Re-inventing the Computer

I’ve spent a long time now, looking at different ways that psychology might be applied to improve education. I’ve learned about networked learning; how knowledge is stored more intelligently across groups. I’ve researched motivation; the ways in which student empowerment and student directed learning creates a more whole educational experience in the individual. I’ve read about the flow state of mind, being captured by the moment in a most pure state of intrinsic motivation. I’ve found out about the dangers of carelessly deployed technology, which only teaches students to accrue points, or merely provides a virtual alternative to what worked perfectly well with paper.

Indeed, I would say that not many of the present classroom applications of technology are really hitting the nail on the head. There is, however, one computer game, which seems to apply these ideas exceedingly well: Minecraft.

This retro style indie game has risen to be the best selling PC game of all time. It is an open ended, sandbox style game, in which plays build things through placing and removing blocks. The game has developed over several years, giving users items such as switches, power sources and hoppers, allowing for some quite smart mechanisms to be created. It began with the automation of ‘crafting’ (putting several raw materials together to create a new item), however as peoples ingenuity has developed, so have their creations. Right now, they’ve advanced as far as having built 16-bit computers. In a very real way, the entirety of the enlightenment and the industrial revolution have now repeated themselves – in a cult computer game!

The Analytical Engine, the mechanical computer proposed by Charles Babbage.

The Analytical Engine, the mechanical computer proposed by Charles Babbage.

Now, you need to think about that for a second. Think about what a computer is, and how they have developed. What is now done in a microprocessor, was originally done through a contraption which filled a whole room. Furthermore, before even that, the first computer ever to be invented was entirely mechanical. Now, we have an army of young people replicating these archaic structures using Minecraft.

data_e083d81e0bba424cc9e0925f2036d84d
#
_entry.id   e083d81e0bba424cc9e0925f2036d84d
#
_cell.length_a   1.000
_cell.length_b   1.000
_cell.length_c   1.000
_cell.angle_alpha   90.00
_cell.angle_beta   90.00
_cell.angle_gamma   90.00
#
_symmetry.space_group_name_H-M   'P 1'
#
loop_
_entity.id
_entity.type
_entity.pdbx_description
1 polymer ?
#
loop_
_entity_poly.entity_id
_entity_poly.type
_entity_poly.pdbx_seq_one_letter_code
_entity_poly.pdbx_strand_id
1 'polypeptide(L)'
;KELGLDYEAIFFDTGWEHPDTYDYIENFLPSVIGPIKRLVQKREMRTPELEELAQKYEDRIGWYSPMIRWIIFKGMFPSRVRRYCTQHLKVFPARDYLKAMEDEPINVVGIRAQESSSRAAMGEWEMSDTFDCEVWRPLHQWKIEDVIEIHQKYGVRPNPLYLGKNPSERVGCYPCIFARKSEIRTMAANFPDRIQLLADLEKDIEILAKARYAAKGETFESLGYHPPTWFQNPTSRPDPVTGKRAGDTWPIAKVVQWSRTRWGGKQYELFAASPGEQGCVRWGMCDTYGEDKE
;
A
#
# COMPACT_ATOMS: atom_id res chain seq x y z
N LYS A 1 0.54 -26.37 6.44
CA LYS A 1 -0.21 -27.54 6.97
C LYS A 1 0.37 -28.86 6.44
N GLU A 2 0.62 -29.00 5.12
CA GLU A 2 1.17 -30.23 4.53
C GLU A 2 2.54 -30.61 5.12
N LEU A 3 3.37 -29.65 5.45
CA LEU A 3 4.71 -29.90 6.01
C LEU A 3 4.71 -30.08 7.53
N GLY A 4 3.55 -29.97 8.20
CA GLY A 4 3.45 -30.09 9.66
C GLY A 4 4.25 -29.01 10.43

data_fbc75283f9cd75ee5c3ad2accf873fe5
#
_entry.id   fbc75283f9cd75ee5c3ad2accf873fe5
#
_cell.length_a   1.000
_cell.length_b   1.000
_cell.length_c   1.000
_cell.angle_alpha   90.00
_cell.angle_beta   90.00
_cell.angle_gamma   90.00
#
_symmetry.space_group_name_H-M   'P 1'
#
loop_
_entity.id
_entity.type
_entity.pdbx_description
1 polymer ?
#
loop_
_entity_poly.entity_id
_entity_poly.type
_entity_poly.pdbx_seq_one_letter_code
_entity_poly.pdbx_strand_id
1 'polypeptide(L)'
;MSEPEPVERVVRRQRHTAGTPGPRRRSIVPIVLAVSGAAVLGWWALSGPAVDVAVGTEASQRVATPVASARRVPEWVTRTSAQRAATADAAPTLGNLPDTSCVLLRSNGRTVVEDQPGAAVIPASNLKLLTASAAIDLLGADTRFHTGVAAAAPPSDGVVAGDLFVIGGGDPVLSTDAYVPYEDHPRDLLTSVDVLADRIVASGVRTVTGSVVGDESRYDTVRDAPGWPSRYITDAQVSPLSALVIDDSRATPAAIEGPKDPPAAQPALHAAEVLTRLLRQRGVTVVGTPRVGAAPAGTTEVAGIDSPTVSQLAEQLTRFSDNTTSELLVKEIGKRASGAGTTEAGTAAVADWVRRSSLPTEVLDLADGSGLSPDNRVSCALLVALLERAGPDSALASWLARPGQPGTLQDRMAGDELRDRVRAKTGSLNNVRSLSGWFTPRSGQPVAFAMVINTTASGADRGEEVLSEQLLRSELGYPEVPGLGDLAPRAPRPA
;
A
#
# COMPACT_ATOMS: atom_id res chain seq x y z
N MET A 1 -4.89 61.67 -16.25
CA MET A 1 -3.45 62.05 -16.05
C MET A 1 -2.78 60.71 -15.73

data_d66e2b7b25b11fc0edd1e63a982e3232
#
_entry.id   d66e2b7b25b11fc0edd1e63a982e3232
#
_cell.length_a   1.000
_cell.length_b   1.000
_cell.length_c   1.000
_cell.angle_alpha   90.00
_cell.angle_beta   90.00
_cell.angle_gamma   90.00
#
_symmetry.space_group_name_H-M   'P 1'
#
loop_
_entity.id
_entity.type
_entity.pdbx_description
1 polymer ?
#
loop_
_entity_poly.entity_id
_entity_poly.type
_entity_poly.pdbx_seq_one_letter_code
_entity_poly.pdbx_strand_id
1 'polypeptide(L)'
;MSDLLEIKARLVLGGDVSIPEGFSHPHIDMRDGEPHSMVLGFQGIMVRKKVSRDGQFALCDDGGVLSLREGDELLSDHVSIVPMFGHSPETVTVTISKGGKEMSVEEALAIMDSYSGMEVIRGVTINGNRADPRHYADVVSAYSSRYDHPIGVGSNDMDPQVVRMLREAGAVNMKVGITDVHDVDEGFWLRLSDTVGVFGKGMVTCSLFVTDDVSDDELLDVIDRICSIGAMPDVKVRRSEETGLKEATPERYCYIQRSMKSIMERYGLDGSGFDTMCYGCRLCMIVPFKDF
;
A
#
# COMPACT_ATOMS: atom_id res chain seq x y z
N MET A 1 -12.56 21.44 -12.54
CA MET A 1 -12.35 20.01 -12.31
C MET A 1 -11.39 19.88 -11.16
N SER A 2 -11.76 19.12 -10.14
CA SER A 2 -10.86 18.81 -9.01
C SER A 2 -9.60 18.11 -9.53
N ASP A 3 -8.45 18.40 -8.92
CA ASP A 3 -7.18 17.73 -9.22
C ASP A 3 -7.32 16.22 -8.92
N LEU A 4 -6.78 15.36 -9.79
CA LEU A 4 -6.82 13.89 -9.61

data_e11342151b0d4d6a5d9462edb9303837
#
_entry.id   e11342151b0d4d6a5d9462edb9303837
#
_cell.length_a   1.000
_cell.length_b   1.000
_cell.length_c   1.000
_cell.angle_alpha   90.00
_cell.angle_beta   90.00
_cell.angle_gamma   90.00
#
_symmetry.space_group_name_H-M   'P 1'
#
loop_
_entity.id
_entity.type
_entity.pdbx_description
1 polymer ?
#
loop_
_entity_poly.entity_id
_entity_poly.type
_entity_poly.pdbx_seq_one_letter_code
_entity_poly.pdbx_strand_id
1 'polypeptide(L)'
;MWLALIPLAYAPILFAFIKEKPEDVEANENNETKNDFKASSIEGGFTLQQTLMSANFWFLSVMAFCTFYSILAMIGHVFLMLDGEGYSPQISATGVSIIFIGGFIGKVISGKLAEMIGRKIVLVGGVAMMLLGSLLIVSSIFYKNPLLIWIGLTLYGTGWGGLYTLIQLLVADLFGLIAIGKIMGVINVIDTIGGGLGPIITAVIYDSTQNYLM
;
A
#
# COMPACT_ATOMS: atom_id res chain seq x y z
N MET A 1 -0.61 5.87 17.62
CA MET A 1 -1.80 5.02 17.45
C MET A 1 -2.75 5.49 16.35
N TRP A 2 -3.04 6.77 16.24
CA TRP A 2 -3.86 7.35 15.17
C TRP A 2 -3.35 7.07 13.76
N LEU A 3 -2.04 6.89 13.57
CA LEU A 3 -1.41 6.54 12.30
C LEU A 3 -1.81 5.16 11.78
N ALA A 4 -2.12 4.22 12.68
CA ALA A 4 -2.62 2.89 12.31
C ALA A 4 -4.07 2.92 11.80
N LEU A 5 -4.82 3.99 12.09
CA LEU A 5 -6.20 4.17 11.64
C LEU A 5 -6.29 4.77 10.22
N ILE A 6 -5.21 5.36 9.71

This community incredibly well networked. Take a look at the number of examples and tutorials that come up with you search ‘minecraft redstone computer‘ on Youtube. When one learns, the wealth is shared. And when the one shares their understanding with the many, that individuals own understanding is strengthened. Ideas bounce serendipitously, and the evolution of these systems has been rapid. The bottom line of it is this: young adults, teenagers and children even, within this community, can master the very fundamentals of modern day computing. I don’t even understand that, and I have been a computer enthusiast since I had my baby teeth.

This is the type of educating that is fun, motivating and above all, highly effective. Each and every learner within the Minecraft community is participating in a race to the top. These skills and this understanding are the very thing that will drive knowledge economies to excellence. To this I would ask what parallels can be drawn, to make an educational model as resonant as the Minecraft community.

It would be very different. It would challenge all convention. It would likely be chaotic. However these things have all been recognised as attributes contributing to a successful knowledge economy.

It would be a brave teacher to set up a Minecraft lab inside their classroom, but hey! Here’s to the crazy ones right?

Advertisements

The Connectivist Riots

I’ve spent quite a lot of time recently thinking about things that aren’t real. I’ve realised, that actually, not a lot of things are real. Obviously there IS a lot of things that are real. The computer in front of me, and my car outside are both very real. However there is a vast array of things processed by the human mind, that have no physical form.